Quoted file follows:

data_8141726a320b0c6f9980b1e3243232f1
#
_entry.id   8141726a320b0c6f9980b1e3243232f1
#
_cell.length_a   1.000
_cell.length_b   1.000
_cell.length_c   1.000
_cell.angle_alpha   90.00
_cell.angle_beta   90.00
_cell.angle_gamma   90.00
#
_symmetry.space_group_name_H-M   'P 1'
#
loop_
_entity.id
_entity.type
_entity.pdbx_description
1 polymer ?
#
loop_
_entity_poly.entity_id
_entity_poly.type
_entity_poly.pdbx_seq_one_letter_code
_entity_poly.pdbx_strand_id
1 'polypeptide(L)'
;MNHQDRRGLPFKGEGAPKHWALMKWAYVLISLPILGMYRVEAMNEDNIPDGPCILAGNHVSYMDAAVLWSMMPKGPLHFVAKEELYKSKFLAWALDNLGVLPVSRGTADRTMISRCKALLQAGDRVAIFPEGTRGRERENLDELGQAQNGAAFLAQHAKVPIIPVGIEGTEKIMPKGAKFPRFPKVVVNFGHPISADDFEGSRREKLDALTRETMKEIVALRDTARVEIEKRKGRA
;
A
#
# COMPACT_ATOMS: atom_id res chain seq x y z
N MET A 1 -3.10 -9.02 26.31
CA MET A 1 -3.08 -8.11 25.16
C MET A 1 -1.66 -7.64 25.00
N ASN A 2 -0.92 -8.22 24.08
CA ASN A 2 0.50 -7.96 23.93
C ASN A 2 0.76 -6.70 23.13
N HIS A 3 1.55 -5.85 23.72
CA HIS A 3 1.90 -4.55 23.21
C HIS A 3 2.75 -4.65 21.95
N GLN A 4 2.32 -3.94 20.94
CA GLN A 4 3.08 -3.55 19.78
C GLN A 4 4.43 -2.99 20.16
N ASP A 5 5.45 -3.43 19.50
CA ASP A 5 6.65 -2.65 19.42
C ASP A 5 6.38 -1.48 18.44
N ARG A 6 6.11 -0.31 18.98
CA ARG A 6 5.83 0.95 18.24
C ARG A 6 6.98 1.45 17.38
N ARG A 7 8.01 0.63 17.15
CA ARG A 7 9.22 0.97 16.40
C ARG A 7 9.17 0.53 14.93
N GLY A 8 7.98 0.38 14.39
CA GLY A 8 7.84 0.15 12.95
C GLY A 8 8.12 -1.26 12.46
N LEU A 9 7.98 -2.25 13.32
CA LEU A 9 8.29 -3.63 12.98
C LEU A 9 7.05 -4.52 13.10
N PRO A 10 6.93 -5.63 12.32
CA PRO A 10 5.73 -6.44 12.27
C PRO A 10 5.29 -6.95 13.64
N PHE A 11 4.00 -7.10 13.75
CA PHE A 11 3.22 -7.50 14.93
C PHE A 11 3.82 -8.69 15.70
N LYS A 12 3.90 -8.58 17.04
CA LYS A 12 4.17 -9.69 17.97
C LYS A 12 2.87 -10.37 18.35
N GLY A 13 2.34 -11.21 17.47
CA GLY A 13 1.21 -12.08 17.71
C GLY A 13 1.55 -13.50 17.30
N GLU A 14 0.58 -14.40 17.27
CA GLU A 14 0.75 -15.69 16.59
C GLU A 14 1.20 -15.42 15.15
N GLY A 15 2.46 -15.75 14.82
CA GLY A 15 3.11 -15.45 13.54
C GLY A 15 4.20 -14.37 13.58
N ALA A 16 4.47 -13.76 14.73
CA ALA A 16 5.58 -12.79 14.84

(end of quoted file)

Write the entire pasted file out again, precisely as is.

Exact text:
data_8141726a320b0c6f9980b1e3243232f1
#
_entry.id   8141726a320b0c6f9980b1e3243232f1
#
_cell.length_a   1.000
_cell.length_b   1.000
_cell.length_c   1.000
_cell.angle_alpha   90.00
_cell.angle_beta   90.00
_cell.angle_gamma   90.00
#
_symmetry.space_group_name_H-M   'P 1'
#
loop_
_entity.id
_entity.type
_entity.pdbx_description
1 polymer ?
#
loop_
_entity_poly.entity_id
_entity_poly.type
_entity_poly.pdbx_seq_one_letter_code
_entity_poly.pdbx_strand_id
1 'polypeptide(L)'
;MNHQDRRGLPFKGEGAPKHWALMKWAYVLISLPILGMYRVEAMNEDNIPDGPCILAGNHVSYMDAAVLWSMMPKGPLHFVAKEELYKSKFLAWALDNLGVLPVSRGTADRTMISRCKALLQAGDRVAIFPEGTRGRERENLDELGQAQNGAAFLAQHAKVPIIPVGIEGTEKIMPKGAKFPRFPKVVVNFGHPISADDFEGSRREKLDALTRETMKEIVALRDTARVEIEKRKGRA
;
A
#
# COMPACT_ATOMS: atom_id res chain seq x y z
N MET A 1 -3.10 -9.02 26.31
CA MET A 1 -3.08 -8.11 25.16
C MET A 1 -1.66 -7.64 25.00
N ASN A 2 -0.92 -8.22 24.08
CA ASN A 2 0.50 -7.96 23.93
C ASN A 2 0.76 -6.70 23.13
N HIS A 3 1.55 -5.85 23.72
CA HIS A 3 1.90 -4.55 23.21
C HIS A 3 2.75 -4.65 21.95
N GLN A 4 2.32 -3.94 20.94
CA GLN A 4 3.08 -3.55 19.78
C GLN A 4 4.43 -2.99 20.16
N ASP A 5 5.45 -3.43 19.50
CA ASP A 5 6.65 -2.65 19.42
C ASP A 5 6.38 -1.48 18.44
N ARG A 6 6.11 -0.31 18.98
CA ARG A 6 5.83 0.95 18.24
C ARG A 6 6.98 1.45 17.38
N ARG A 7 8.01 0.63 17.15
CA ARG A 7 9.22 0.97 16.40
C ARG A 7 9.17 0.53 14.93
N GLY A 8 7.98 0.38 14.39
CA GLY A 8 7.84 0.15 12.95
C GLY A 8 8.12 -1.26 12.46
N LEU A 9 7.98 -2.25 13.32
CA LEU A 9 8.29 -3.63 12.98
C LEU A 9 7.05 -4.52 13.10
N PRO A 10 6.93 -5.63 12.32
CA PRO A 10 5.73 -6.44 12.27
C PRO A 10 5.29 -6.95 13.64
N PHE A 11 4.00 -7.10 13.75
CA PHE A 11 3.22 -7.50 14.93
C PHE A 11 3.82 -8.69 15.70
N LYS A 12 3.90 -8.58 17.04
CA LYS A 12 4.17 -9.69 17.97
C LYS A 12 2.87 -10.37 18.35
N GLY A 13 2.34 -11.21 17.47
CA GLY A 13 1.21 -12.08 17.71
C GLY A 13 1.55 -13.50 17.30
N GLU A 14 0.58 -14.40 17.27
CA GLU A 14 0.75 -15.69 16.59
C GLU A 14 1.20 -15.42 15.15
N GLY A 15 2.46 -15.75 14.82
CA GLY A 15 3.11 -15.45 13.54
C GLY A 15 4.20 -14.37 13.58
N ALA A 16 4.47 -13.76 14.73
CA ALA A 16 5.58 -12.79 14.84